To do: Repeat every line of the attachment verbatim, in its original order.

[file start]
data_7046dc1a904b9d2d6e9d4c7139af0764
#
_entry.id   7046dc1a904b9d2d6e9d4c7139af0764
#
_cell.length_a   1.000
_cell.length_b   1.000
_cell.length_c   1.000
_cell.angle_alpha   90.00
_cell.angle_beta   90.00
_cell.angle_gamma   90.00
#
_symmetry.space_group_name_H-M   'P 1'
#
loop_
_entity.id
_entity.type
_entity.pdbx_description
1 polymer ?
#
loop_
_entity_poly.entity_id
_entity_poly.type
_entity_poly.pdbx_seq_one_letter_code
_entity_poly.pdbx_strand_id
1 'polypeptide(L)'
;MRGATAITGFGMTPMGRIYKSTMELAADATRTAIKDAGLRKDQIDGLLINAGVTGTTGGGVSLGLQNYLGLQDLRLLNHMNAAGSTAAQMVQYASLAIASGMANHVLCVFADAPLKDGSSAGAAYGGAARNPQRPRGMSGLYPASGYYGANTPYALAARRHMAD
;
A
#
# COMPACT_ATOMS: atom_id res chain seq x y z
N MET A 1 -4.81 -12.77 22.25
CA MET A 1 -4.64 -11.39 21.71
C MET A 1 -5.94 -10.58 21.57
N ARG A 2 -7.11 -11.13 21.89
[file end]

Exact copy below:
data_7046dc1a904b9d2d6e9d4c7139af0764
#
_entry.id   7046dc1a904b9d2d6e9d4c7139af0764
#
_cell.length_a   1.000
_cell.length_b   1.000
_cell.length_c   1.000
_cell.angle_alpha   90.00
_cell.angle_beta   90.00
_cell.angle_gamma   90.00
#
_symmetry.space_group_name_H-M   'P 1'
#
loop_
_entity.id
_entity.type
_entity.pdbx_description
1 polymer ?
#
loop_
_entity_poly.entity_id
_entity_poly.type
_entity_poly.pdbx_seq_one_letter_code
_entity_poly.pdbx_strand_id
1 'polypeptide(L)'
;MRGATAITGFGMTPMGRIYKSTMELAADATRTAIKDAGLRKDQIDGLLINAGVTGTTGGGVSLGLQNYLGLQDLRLLNHMNAAGSTAAQMVQYASLAIASGMANHVLCVFADAPLKDGSSAGAAYGGAARNPQRPRGMSGLYPASGYYGANTPYALAARRHMAD
;
A
#
# COMPACT_ATOMS: atom_id res chain seq x y z
N MET A 1 -4.81 -12.77 22.25
CA MET A 1 -4.64 -11.39 21.71
C MET A 1 -5.94 -10.58 21.57
N ARG A 2 -7.11 -11.13 21.89